Friday, January 13, 2006

It’s Official: Topinka Will Pass on the City Club Debate and Gidwitz Will Probably Duck It Too

city club
State Treasurer Judy Baar Topinka has informed the City Club of Chicago (of which I’m chairman) that she will not be able to attend the club’s debate on January 25 at noon at Maggiano’s because of the press of business. The responsibilities of the Treasurer are, as you realize, very onerous indeed. In addition, it appears very likely that Ron Gidwitz will be a no-show as well, although efforts to get his office to give a final up or down have been unsuccessful. Thus he who taught us how he took an inherited business and raised it to the status of a Fortune 500 company, providing jobs for 1,000 families also is on the verge of sending a regret that he cannot attend. The good news: Topinka did pass the word that she will appear on my WLS radio show at some future date, however. When she did not say. Possibly she will do it if she wins the nomination. Then it will be safe. The only ones debating at the City Club will be two conservatives: Jim Oberweis and State Sen. Bill Brady (R-Bloomington).

In addition, Gov. Rod Blagojevich’s people have informed the City Club that he will not be able to debate his challenger, Edwin Eisendrath on February 3 (noon) at Maggiano’s. No surprise there. Frankly, I understand Blagojevich’s motivation more than I can Topinka’s. He has the governorship nomination to lose if he does badly against Eisendrath. Conversely, if Topinka handled a debate with aplomb against two conservatives and one fellow social liberal with charm and a certain degree of chutzpah, she could put to rest the notion gaining currency that she is terrified of defending her social and administrative record in an onslaught. The down side is that she could very possibly stumble. But whether she will or not is not for us to witness. She’s playing it safe.

By playing it safe she could very well be wrong. First, the audience of the City Club of Chicago is far—and I mean far—from a conservative group. It’s robustly Democratic, basis its Chicago orientation and the charismatic leadership of president Jay Doherty, a leading Democratic activist, who has prompted an enthusiastic following: and that’s the way it should be. But there is little doubt that the City Club crowd would be far more sympathetic to her social views than they would to Brady or Oberweis. What better place to put down the suspicion that she fears confrontation than to show up, put on a good show and bask in what surely would be a warm response from an audience, many of whom are in her corner on social issues.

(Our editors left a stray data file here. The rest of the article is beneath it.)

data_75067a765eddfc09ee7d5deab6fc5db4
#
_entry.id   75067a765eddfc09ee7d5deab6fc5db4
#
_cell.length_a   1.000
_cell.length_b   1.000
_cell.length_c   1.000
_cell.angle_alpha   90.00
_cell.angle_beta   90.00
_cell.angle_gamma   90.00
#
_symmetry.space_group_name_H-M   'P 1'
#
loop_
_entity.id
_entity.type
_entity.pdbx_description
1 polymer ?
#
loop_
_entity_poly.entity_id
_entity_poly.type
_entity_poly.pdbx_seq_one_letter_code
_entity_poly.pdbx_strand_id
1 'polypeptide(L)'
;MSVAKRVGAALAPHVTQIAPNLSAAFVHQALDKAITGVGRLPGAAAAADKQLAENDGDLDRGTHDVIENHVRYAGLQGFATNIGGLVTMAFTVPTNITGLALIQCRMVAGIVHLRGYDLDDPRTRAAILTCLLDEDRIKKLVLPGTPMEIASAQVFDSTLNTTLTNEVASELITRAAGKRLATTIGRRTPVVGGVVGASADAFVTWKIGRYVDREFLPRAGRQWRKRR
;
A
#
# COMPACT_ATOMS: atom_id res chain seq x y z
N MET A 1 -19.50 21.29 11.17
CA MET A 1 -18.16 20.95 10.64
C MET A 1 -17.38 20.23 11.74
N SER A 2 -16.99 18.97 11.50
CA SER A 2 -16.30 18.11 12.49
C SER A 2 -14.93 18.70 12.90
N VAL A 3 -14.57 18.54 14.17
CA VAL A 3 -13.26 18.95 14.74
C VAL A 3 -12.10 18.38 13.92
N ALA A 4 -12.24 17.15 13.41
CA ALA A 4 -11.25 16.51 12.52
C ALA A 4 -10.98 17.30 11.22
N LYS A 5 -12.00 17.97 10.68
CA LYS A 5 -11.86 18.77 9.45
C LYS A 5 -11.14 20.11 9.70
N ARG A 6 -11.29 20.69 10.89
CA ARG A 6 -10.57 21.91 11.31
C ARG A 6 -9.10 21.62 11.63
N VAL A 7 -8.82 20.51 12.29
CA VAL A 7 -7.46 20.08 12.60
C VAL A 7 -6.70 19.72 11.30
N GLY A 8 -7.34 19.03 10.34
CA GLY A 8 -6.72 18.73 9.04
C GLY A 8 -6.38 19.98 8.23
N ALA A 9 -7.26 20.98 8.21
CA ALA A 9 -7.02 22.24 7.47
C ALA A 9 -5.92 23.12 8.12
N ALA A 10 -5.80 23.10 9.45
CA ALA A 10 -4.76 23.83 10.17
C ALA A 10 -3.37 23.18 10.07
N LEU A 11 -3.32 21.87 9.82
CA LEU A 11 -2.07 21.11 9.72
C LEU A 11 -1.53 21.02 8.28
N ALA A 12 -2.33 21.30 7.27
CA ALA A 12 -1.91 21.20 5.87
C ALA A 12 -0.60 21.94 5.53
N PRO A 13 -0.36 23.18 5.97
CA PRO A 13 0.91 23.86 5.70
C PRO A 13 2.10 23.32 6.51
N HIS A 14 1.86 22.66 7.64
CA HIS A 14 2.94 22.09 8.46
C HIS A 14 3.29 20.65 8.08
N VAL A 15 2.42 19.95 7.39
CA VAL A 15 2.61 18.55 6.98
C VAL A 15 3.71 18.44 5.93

Second, the structure of the media being what they are—and with her there, they would cover it hugely—she would doubtless have a strong rooting section there which could allay the rumor that she’s fearful of a fight. The history of debates shows that often the under-dog, so-called (and by being out-numbered, Topinka could call herself the under-dog) gets the sympathy and if she does a respectable job comes out the winner. JFK was the under-dog in 1960 next to a vice president. Harold Washington was the underdog in a battle with Jane Byrne and Richard Daley. But Judy is not a plunger, is cautious, probably too cautious.

I’ve predicted steadily that Topinka would pass the Chicago event in order to quash its news coverage. Indeed, now the media have a reason to skip the contest since the purported front-runner will not show. But why no Gidwitz baffles me. Why Gidwitz, who has much more to gain by bringing his campaign to a wider forum and who has been spending the moon on paid TV commercials, is stonewalling the invitation is a mystery. My guess is that because Topinka and Gidwitz have long been allied on social policy, they have tacitly agreed that Gidwitz not show up and stand alone as the house liberal because if he boots the debate on social issues, he could hurt her residually as well. But social issues apart, he has made no bones about the fact that he has the guts to cut back spending and make tough decisions, even if he dooms himself to one term. Gidwitz might be competitive with Oberweis and Brady on business issues which are popular with a conservative audience. He’s another one who is cautious. Too cautious.

There’ll be another Republican debate on that date —in the evening at Naperville, to be covered by CBS-TV. Oberweis and Brady will be there as well but that debate may well be managed with partiality to Topinka, with liberal reporters throwing balls at her which will be much softer than hurled at a City Club event where candidates themselves will be required to ask questions of each other before getting to the tough questions from the audience. But this much is true: the two Republican candidates of the old establishment, Topinka with ties that go back to Jim Thompson, Jim Edgar and George Ryan—and Gidwitz, who personifies country-club Republicanism, decline to participate in rough-and-tumble, preferring to perform at staged events where embarrassment can be controlled if not obviated altogether. One thing is certain: by wimping out, Topinka may have adversely affected the pre-primary campaign. City Club-style debates don’t come around very often.

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